America’s Mass Killers Have Little Criminal History but Share Characteristics

Elliot Rodger’s name is the latest to enter the infamous roll of America’s mass shooters.

Rodger, 22, was responsible for a killing spree at the University of California in Santa Barbara on May 23, 2014 that left seven dead including the shooter himself. A further 13 people were injured, some of them seriously.

He is the latest disturbed young man to go on a rampage with a gun after Colorado movie theater shooter James Holmes and Sandy Hook school attacker Adam Lanza.

“All were young loners with no criminal history who went on shooting sprees, leaving devastated families in their wake,” reported the Huffington Post.

While few of the mass shooters have prior criminal records meaning the criminal justice system may have had few dealing with them, many of them share a history of social isolation, pent-up frustration and unhappiness, say experts.

“They all display deluded thinking and a lot of rage about feeling so marginalized,” James Garbarino, a professor of psychology at Loyola University Chicago, told the Huffington Post in an email.

The rareness of mass killings means it’s difficult to predict who has deadly intent. However, all of these killers displayed warning signs before they snapped.

Rodger left numerous YouTube videos and a 140-page manifesto, which was a rant against women and couples that lamented his lack of a sex life.

Rodger’s mother became alarmed about his frightening videos and alerted authorities in April. Four deputies visited Rodger shortly before the killings, but failed to view his videos, according to the Los Angeles Times.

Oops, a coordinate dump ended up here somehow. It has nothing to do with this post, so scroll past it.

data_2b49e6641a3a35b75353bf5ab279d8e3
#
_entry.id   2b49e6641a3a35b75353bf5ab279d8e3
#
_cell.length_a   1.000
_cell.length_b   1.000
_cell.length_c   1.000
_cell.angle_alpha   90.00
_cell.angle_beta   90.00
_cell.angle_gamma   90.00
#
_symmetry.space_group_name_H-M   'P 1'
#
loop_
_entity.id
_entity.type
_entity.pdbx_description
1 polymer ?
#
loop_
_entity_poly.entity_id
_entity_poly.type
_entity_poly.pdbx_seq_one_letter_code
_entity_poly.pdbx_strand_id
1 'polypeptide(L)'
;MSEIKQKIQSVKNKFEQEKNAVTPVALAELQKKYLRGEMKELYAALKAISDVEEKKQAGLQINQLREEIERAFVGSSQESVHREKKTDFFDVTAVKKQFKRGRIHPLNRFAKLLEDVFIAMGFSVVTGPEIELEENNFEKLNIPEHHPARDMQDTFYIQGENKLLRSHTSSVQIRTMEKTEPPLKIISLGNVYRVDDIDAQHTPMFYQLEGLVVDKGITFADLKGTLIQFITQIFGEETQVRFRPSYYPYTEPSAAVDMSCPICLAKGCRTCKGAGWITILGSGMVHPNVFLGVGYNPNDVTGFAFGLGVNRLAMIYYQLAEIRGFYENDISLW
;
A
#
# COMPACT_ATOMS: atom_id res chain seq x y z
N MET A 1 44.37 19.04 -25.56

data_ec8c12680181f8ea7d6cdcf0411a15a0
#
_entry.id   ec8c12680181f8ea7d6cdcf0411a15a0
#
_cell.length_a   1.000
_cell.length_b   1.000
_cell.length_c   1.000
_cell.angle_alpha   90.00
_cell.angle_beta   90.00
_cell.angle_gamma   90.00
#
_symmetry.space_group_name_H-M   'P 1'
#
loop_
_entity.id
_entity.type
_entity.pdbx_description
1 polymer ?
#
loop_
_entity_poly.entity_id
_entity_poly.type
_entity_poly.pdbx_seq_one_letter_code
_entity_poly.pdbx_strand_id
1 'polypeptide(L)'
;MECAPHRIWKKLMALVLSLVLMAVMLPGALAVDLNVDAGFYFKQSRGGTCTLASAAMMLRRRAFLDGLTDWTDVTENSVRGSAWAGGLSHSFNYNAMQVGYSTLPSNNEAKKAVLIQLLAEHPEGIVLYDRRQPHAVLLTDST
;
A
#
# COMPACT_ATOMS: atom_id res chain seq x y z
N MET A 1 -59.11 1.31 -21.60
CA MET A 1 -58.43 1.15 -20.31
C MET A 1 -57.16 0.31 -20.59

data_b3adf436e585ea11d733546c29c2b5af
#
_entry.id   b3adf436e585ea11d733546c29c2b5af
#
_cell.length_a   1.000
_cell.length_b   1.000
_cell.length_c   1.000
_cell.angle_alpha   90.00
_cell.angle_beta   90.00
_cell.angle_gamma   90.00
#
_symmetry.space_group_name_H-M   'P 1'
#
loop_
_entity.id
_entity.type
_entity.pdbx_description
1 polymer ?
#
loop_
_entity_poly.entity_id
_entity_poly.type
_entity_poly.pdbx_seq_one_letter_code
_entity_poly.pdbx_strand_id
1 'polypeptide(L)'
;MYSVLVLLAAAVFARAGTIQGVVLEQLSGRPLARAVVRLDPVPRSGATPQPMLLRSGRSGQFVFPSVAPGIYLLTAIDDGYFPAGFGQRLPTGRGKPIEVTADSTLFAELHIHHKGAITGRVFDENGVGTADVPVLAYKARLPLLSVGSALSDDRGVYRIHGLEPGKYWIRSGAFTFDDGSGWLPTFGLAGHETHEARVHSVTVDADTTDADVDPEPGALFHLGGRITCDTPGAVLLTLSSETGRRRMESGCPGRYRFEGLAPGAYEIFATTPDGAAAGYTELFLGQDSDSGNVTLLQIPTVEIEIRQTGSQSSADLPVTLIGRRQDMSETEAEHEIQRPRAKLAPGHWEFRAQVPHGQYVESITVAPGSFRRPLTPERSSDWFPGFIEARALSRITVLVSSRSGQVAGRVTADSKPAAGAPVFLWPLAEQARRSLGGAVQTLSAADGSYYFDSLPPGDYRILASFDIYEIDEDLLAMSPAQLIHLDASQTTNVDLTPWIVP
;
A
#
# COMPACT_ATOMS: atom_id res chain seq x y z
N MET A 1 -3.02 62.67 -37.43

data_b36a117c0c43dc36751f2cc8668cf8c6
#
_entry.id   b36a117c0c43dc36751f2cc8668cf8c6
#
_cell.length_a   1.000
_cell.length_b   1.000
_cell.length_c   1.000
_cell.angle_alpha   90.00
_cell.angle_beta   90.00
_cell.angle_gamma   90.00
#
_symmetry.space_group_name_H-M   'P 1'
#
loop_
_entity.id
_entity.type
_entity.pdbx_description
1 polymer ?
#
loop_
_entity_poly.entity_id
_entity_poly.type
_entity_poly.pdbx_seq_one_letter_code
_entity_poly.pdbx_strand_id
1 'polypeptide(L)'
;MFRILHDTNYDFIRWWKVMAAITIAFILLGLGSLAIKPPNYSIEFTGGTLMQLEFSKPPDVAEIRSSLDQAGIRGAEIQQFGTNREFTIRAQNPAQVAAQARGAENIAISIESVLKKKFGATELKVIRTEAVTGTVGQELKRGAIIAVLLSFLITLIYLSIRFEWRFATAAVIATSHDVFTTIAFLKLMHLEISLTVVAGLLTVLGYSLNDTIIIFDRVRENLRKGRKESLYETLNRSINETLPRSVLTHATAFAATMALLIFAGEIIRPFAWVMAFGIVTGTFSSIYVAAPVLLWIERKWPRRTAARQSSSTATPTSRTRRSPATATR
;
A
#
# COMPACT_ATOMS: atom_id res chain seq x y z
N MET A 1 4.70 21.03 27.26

Pinpointing a mass killer “is not an exact science. We don’t have a foolproof way of predicting” who will turn violent, said Risdon Slate, a professor of criminology at Florida Southern College, in the Huffington Post report.

However, in most of these mass shootings, there have been clear warning signs.

Lucinda Roy, a former Virginia Tech academic, recently wrote a book in which she described how she sought to get psychiatric help for 23-year-old Seung-Hui Cho more than a year before he went on murderous shooting spree on the campus, killed 27 students, five teachers, and then himself, in 2007

In the fall of 2005, when she was chair of the English department, she unsuccessfully sought help for Cho after a colleague alerted to his disturbing writings and disruptive behavior.

On repeated occasions warning signs have been missed before mass killings. They appear to be obvious with the benefit of hindsight.

Mick Mickelsen is a nationally recognized criminal trial attorney with more than 30 years of experience defending people charged with white-collar crimes, drug offenses, sex crimes, murder, and other serious state and federal offenses.